Linda Gehman Peachey is a free-lance writer, living in Lancaster Pennsylvania. She has an Master of Divinity degree from AMBS and is currently a Doctor of Ministry student at Lancaster Theological Seminary. Previously, Linda worked for Mennonite Central Committee on women’s concerns and also served with her husband Titus as co-director of Peace and Justice Ministries. She and Titus have two adult daughters and enjoy visiting them in Chicago and Guatemala. She is a member of East Chestnut St. Mennonite Church.
In recent years, I have learned much about power and privilege, and the way these qualities work together to give some people unfair advantages and a head start in life.
But this summer I started wondering if there is also a kind of blindness or deafness that often goes with privilege, an inability to see or listen carefully.
Being at the front of the line can mean not seeing or hearing what is behind you, and thereby missing out on major aspects of reality. Perhaps this is one reason the prophets and Jesus often urged, “Let anyone with ears to hear, listen!” For when privilege gives us the power to see or hear only what we want, we can easily miss seeing what God sees and where God is most actively at work in the world.
This has hit home for me in a deeper way as I have listened anew to stories of women who were sexually violated by leaders in the church. Fortunately, church leaders are starting to pay more attention to these experiences. Yet, in these stories it has often felt like men and women experience the world so differently, it is almost as if they inhabit separate realities. So many times when women have experienced harassment and rape, the men who should have intervened or prevented this violence, have often been totally oblivious to the damage that is happening right beside them. Women withdraw from school, move away, leave a job and exit the church and far too often, few understand why, or offer to help the woman find what she needs for healing and release.
Instead, when women have tried to speak up and share their experiences, they have been ignored, silenced, shamed or even threatened.
And they have been urged to forgive and reconcile with the perpetrator with little concern shown for their own safety and well-being.
So I have found myself wanting to cry out, urging all of us to use our ears and truly listen! For these women have so much to teach us about the world. Without their voice, we are in danger of perpetuating an incomplete and even false sense of salvation and God’s vision for humanity.
Another aspect of reality which has grown increasingly visible over the past year is the persistent and systemic way in which the police – and others – threaten and kill African-Americans. Tragically, it appears that once again people live in very different worlds.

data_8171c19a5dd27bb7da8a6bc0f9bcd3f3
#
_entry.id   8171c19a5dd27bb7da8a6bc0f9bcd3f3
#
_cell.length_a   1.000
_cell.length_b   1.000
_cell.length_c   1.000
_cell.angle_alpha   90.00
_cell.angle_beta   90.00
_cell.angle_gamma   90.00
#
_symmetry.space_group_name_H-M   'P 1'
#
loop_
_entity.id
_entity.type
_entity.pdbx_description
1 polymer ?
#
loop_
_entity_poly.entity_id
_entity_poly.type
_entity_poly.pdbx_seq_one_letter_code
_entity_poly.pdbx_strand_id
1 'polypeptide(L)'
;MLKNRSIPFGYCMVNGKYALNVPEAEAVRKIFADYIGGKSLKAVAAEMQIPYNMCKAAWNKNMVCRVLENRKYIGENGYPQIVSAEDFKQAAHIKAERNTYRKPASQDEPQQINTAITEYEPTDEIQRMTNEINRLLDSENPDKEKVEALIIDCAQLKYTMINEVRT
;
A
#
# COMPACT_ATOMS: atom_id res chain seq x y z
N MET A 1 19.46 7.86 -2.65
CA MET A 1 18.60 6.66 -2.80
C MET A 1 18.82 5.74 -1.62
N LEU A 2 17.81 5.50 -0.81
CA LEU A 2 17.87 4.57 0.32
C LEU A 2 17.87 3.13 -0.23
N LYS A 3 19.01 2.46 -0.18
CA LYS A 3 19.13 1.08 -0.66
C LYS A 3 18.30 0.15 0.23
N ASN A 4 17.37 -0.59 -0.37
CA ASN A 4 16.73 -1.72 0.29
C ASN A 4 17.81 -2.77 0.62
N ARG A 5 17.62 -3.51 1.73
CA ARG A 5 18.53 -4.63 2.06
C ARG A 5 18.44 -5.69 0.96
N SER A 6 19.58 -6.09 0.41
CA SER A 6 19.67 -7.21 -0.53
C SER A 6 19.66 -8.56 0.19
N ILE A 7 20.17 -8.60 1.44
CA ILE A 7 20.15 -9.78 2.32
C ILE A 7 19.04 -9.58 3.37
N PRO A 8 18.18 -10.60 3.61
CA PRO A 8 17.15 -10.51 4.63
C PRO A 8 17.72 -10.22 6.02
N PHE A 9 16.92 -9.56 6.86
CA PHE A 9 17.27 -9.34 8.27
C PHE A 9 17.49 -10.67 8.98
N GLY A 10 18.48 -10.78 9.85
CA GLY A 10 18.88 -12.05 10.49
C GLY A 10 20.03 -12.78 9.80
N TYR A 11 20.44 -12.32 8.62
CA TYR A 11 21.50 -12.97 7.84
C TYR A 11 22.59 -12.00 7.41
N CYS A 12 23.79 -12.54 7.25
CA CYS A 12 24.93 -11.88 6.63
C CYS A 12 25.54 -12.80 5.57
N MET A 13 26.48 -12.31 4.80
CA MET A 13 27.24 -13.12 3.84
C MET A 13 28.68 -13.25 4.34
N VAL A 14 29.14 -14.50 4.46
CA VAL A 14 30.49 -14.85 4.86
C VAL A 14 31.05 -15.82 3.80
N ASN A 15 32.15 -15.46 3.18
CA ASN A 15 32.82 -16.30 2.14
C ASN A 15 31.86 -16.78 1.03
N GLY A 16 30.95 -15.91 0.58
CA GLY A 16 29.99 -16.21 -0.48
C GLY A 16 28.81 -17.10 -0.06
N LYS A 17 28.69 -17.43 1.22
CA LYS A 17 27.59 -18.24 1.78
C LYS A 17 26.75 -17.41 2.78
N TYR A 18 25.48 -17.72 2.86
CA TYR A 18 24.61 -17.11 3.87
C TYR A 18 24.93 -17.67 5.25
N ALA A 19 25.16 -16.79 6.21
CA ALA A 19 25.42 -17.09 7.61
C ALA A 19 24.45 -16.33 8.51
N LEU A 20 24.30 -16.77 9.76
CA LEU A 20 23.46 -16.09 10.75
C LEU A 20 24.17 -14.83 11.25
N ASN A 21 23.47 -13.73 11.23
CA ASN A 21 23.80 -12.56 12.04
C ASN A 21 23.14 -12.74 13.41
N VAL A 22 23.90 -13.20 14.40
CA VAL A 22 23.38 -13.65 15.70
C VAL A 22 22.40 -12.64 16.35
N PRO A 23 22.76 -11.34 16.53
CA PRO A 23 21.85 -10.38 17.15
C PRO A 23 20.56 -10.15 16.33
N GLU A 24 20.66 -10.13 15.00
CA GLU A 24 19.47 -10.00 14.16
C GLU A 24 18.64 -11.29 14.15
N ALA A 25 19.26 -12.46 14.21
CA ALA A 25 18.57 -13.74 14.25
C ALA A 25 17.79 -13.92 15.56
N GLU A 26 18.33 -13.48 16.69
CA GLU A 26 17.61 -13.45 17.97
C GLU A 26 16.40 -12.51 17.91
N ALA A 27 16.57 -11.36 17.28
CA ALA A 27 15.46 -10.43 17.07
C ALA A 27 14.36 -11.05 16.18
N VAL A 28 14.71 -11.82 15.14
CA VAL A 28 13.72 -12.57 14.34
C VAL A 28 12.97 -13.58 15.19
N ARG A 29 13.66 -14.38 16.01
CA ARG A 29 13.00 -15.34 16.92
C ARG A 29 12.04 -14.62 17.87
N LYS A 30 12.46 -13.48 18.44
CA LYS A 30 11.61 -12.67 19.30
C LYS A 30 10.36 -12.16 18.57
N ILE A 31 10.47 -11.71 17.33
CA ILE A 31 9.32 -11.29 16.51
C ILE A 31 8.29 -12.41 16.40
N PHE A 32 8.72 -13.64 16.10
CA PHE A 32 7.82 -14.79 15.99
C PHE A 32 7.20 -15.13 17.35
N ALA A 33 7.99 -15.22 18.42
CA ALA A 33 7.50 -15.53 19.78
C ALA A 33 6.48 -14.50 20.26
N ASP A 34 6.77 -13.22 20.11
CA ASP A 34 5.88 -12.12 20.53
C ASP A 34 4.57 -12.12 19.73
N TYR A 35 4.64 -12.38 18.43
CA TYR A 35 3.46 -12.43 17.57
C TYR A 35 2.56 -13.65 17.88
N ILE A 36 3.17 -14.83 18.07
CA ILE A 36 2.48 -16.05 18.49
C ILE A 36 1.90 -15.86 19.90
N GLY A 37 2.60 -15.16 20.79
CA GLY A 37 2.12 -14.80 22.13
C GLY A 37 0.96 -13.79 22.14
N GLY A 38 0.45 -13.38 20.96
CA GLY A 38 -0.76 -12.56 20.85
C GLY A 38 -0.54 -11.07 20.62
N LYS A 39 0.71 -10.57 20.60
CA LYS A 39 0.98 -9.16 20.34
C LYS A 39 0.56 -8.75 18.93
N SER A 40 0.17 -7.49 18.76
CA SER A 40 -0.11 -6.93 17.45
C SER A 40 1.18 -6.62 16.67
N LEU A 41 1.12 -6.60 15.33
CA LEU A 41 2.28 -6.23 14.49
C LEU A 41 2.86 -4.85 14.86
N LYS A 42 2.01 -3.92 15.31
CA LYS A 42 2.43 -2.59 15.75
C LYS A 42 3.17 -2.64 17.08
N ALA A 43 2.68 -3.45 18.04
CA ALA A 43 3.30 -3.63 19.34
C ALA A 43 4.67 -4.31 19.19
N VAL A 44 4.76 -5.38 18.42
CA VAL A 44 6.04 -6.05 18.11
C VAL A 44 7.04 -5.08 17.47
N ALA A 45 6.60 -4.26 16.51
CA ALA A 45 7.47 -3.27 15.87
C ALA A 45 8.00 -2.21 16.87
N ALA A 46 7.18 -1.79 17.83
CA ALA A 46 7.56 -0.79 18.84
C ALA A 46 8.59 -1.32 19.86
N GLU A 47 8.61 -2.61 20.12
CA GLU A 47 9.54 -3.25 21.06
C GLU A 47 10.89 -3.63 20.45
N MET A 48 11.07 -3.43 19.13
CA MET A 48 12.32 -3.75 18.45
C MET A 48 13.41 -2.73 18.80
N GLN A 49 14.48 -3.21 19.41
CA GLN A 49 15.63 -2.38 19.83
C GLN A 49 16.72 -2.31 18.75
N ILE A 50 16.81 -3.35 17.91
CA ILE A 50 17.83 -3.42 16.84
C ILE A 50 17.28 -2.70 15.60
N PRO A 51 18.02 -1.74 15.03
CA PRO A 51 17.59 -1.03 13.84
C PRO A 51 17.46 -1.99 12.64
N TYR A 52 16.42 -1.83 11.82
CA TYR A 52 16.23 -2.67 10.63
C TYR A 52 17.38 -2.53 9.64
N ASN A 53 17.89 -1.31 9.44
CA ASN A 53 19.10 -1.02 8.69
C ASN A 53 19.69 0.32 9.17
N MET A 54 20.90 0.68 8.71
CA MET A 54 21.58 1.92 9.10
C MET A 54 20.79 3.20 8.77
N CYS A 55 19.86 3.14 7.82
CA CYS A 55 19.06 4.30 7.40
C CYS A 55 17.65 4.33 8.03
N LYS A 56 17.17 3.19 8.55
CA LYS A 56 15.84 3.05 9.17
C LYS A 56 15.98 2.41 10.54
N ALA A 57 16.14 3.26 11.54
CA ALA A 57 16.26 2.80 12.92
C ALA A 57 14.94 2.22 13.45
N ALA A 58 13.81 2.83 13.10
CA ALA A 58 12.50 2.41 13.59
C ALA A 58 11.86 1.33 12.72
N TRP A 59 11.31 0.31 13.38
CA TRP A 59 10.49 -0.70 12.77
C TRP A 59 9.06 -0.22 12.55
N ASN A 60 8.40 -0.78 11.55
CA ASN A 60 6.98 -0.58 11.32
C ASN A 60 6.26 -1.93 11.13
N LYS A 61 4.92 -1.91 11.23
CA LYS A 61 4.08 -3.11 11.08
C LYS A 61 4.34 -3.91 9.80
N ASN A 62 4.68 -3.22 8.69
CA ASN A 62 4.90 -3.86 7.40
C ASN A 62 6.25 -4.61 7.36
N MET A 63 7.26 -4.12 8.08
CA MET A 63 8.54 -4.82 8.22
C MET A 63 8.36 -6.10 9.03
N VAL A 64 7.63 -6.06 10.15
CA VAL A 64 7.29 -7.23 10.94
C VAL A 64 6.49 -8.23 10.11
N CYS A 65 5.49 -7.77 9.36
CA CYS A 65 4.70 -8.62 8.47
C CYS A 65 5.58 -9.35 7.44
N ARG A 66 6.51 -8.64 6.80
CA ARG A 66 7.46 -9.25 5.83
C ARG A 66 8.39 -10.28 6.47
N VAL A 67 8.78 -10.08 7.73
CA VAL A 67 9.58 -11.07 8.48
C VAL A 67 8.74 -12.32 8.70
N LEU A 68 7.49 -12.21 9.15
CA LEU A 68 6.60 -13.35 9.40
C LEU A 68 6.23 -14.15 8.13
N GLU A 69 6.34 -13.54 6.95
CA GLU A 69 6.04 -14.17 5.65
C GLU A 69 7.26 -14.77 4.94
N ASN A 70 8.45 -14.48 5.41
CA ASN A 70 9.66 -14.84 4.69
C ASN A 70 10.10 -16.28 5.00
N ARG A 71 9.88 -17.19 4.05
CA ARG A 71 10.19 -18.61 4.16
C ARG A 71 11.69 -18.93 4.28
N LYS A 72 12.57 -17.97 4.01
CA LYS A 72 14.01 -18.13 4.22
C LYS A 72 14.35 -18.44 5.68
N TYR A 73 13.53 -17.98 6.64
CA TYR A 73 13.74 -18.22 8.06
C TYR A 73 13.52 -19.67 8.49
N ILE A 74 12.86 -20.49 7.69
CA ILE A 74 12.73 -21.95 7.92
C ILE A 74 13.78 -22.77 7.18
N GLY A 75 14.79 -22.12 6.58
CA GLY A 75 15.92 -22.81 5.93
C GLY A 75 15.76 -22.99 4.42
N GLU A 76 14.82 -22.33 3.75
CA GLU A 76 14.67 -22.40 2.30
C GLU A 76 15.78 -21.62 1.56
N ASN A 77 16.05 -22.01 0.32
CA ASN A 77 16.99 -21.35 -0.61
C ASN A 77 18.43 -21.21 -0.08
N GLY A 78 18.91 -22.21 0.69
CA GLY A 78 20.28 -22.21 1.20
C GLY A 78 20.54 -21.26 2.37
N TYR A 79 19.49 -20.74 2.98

I have had to recognize again that my experience as a white person in this society is so fundamentally unlike the daily life of my Black friends and family members.
Of course, such brutality and intimidation against African-Americans is not new and I should have known this if I had been paying more attention. James Cone makes this very clear in The Cross and the Lynching Tree. As he explains very powerfully, in the years after the Civil War, white folks attempted to hold onto their power and privilege by terrorizing African-Americans with torture and lynching. What is absolutely appalling is that these practices were carried out by white Christians, often at a public entertainment event attended by the whole community. How did I not know this? Why in all my college and seminary classes did I not have to struggle with this history?
Why am I only now starting to recognize the dreadful links between the cruelty of slavery, the violence of lynching and Jim Crow laws, and the current practices of police brutality and mass incarceration of people of color?
Surely, this is part of my privilege and power as a white person, that I could remain blind and deaf to so much terrible history. And truth be told, I could continue refusing to acknowledge these realities. Yet, I hear Jesus calling me to open my ears to listen and listen carefully. I need to hear what my African-American sisters and brothers are saying, what they are experiencing. I need to better understand. After all, this is what I want from men: that they pay more attention, and listen more carefully, to women who have experienced sexualized violence.
Somehow we must get past these walls which divide us, for it is not good for any of us to keep living in such separate worlds.
Of course, listening alone is not the only step we need to take. As a white person, I must also learn to be an ally, willing to take action under the direction of people of color. But I cannot do this with my eyes and ears covered. And so I find myself praying for the humility to follow Jesus’ call to “listen up!” And the courage to follow Jesus on the way, wherever this will lead.